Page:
As an afterword on Guest Blogger George Goodroe's series on Large Format, I'd like to address rock-bottom, inexpensive ways to get a taste of large format. All of which involve compromises, some quite significant, but allow different entry points.
The camera: By giving up the sharpness and literal realism, movements, rise and fall (perspective controls) and more, the price of a LF camera can come down to $56.00 used. Yes, fifty-six dollars. You can buy a pinhole 4x5 camera (which have their own charms) for that used here: [Link]. Maybe splurge, and get a shiny new one for $58.00 [Link], [Link], or bling out & opt for teak for $159 [Link].
All use standard 4x5 film holders available here [Link].
Each holder holds two sheets of film. You use one, flip it over (after
replacing the slide) and use the 2nd. Learn more about these cameras [Link], History and lots of info [Link].
Or go to 8x10 for less than $250 new [Link]. With 8x10 you can make contact prints from your negatives. It worked well for Edward Weston, so it could work for you. They even come in wide-angle versions. The film and holders become much more expensive with 8x10.
Pinhole cameras make magnifying loupes, ground glass and dark cloths unnecessary. The pinhole doesn't let enough light in to make a ground glass useful. They also have no finders, so you have to develop a pinhole wizard's eye for imagining what the camera is seeing (though if you do this, let me know and I will tell you how to make a somewhat useful finder). and work intuitively. It ends up being an XXL point and shoot.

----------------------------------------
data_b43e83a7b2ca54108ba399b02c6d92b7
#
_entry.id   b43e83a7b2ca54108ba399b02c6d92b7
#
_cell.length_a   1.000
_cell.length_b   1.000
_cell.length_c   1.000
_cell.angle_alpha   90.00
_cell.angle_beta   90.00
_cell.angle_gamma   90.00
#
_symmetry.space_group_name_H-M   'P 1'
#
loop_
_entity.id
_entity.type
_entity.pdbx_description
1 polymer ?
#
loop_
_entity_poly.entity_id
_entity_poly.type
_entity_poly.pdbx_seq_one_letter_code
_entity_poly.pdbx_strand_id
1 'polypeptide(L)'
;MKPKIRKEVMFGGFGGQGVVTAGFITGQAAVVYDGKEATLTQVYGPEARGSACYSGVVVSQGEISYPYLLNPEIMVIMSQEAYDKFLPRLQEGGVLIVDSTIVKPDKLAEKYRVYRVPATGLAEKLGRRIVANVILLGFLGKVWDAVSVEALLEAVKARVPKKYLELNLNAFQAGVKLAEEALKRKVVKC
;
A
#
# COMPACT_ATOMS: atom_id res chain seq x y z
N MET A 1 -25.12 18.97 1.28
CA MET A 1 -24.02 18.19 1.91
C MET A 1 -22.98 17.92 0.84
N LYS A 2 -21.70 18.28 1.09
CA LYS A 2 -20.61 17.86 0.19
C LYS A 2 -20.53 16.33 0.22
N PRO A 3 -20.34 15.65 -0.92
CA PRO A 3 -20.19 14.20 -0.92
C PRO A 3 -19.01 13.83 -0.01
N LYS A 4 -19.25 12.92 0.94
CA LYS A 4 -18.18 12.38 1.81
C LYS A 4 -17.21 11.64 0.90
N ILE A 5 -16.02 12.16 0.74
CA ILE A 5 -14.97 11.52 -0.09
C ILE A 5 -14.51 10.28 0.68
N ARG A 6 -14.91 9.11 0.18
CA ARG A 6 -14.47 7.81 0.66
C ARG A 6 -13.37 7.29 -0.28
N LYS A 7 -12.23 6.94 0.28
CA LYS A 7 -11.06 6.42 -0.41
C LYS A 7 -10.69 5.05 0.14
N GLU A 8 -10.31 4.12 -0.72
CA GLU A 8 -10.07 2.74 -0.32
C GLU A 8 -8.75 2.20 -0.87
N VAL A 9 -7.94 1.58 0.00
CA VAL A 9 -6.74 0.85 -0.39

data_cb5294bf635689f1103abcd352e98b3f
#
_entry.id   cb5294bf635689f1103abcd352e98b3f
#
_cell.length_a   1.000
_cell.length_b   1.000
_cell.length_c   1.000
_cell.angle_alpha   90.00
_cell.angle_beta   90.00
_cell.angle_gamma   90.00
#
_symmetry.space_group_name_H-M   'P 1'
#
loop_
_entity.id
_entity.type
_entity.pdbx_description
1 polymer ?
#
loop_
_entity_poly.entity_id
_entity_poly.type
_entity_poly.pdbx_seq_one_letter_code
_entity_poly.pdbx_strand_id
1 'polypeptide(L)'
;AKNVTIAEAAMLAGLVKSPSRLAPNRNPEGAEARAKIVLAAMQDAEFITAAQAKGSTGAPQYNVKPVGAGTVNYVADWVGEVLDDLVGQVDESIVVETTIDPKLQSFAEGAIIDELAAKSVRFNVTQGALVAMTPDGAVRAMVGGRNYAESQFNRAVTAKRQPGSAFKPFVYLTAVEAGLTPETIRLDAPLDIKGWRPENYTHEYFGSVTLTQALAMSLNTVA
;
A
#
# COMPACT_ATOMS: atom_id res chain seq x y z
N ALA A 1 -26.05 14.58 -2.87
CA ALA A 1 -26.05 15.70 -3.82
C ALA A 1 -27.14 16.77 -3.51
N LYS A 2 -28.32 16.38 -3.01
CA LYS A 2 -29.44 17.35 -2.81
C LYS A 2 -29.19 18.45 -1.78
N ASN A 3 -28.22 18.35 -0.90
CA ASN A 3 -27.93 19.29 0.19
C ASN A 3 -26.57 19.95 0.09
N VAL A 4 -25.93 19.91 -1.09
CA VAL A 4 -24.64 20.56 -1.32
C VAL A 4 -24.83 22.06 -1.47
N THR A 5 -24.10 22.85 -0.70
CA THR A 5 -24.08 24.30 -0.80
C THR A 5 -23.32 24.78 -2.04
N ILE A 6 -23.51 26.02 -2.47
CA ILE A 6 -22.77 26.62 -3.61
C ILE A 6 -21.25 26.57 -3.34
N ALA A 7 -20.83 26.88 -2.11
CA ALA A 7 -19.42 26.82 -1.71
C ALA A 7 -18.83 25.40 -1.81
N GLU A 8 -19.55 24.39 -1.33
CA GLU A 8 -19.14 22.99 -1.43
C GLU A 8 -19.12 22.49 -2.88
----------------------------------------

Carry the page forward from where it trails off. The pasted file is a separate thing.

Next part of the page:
Film: You can get 4x5 B&W film locally at North Tampa Photography [Link], which they keep refrigerated, and you might be able to find some out of date film on occasion. Walk all the way around the counter, they're usually in small cardboard boxes. There's always B&H.
Light Meter: Do you have a point and shoot with different kinds of metering available? One that lets you select your f/stop? You can use this for a meter, though you will have to figure out how many less f/stops of light will be falling on your film thanks to the minimal pinhole f/stop. It's less complicated than it sounds.
You can get 4x5 developing trays, thongs, and darkroom chemicals at North Tampa Phtography as well and develop your film in a well-sealed bathroom with ventilation. If, like most of us, you have a flatbed scanner, you can scan your negatives, process them digitally and print them out on your own printer, or take the file to CVS and have them do it for cheap. Yes, you'll be giving up megapixels, and a lot of other LF advantages, but you'll get your foot in the LF door for a pittance of the going price of admission. And, you can send your negatives through a custom lab, get big scans and still make large custom prints.
Tripod: Scour the cameras for sale section of the St Pete Times read it early in the AM, and if you find something, call early. Good tripods come and go with regularity. Last week there were two Gitzos for 50-75 each (!). Otherwise, pop for a new Tilt-All tripod. Heavy, classic and amply sturdy. Heavy enough to build character. Gearheads will tell you there's better, and there is, but not for $110 new, and you can use it with all your other cameras. [Link]
Software: Can't afford Photoshop? Try GIMP. In spite of the glamorous name, it has a great rep and will do everything you need and more. [Link] or for global tweaks, Irfanview [Link]. Did I mention they're free? They will also work with all your digital camera pictures. Be sure to download all the plug-ins.
I am not in any way countering or undermining the suggestions in George Goodroe's LF series, or suggesting anyone do this, only supplying a alternate, far lower cost route to Large Format, which, as I remarked at the outset, has its limitations.